This position was called MLOps (Machine Learning Operations). 


Skills Required Of An MLOps Engineer

An MLOps engineer is responsible for model deployment and continuous maintenance. 

If you want to become an MLOps engineer, you need to have knowledge of machine learning algorithms. You will be working to refactor other data scientist’s code to make it production ready, and should be able to understand their work.

Apart from machine learning skills, you also need to have a foundational knowledge of DevOps. DevOps is a role that integrates the job scope of software developers and operations teams to automate workflows. An MLOps engineer’s role is very similar to the profession of a DevOps engineer, except that the former works with machine learning models.

You will need to learn DevOps concepts such as automating workflows using CI/CD pipelines. CI and CD stand for Continuous Integration and Continuous Deployment, and enable code changes made by the data scientist to be delivered quickly and reliably into production.


The MLOps Engineer Role — Next Steps

While most data enthusiasts tend to focus solely on developing their machine learning and data science skills, becoming a data scientist isn’t your only career option in the industry.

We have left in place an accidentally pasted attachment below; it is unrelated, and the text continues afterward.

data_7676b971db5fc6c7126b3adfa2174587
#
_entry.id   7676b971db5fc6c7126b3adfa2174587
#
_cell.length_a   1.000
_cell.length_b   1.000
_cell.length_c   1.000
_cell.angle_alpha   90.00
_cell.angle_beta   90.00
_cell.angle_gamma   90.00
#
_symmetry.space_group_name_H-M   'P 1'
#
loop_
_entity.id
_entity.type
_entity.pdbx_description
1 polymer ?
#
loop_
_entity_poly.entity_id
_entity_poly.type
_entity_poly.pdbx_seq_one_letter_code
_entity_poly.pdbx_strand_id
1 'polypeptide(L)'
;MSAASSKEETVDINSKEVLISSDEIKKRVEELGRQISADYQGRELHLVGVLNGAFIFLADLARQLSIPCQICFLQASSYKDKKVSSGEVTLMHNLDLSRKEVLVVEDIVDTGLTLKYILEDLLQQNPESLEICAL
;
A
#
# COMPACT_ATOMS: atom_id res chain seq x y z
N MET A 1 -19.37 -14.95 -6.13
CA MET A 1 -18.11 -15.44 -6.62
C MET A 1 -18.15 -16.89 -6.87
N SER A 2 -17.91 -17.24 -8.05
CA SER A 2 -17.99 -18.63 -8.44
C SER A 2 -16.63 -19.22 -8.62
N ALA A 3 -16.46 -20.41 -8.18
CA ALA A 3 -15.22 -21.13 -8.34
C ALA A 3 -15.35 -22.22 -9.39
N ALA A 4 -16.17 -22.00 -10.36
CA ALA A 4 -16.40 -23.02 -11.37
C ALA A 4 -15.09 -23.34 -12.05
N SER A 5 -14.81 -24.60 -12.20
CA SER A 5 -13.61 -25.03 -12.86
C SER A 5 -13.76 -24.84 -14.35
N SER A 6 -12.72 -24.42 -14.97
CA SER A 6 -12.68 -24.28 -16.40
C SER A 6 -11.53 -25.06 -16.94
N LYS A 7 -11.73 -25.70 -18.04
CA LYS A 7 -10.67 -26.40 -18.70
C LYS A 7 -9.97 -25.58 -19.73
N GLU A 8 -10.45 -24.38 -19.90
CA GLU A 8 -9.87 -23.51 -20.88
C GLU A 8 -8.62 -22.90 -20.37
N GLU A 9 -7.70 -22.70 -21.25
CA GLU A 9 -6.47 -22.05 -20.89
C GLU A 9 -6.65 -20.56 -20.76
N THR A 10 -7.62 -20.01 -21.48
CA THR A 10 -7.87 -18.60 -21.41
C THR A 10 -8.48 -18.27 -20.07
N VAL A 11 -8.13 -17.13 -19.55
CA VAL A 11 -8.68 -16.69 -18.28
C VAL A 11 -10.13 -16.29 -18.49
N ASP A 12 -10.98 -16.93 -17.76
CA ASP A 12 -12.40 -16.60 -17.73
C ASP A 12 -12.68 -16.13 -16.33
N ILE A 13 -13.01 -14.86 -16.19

MLOps is rapidly growing, and the market for solutions in this field is projected to rise to $4B by 2025.

Also, the MLOps domain contains a large number of career opportunities, as companies are currently facing a shortage of employees who possess the combined skillset of data scientists and DevOps engineers. 

If you are looking to make a job transition and are currently weighing your options, it might be a good idea for you to consider pursuing a career in MLOps, as it is a fairly unsaturated field with an amazing opportunity for growth.

Natassha Selvaraj is a self-taught data scientist with a passion for writing. You can connect with her on LinkedIn.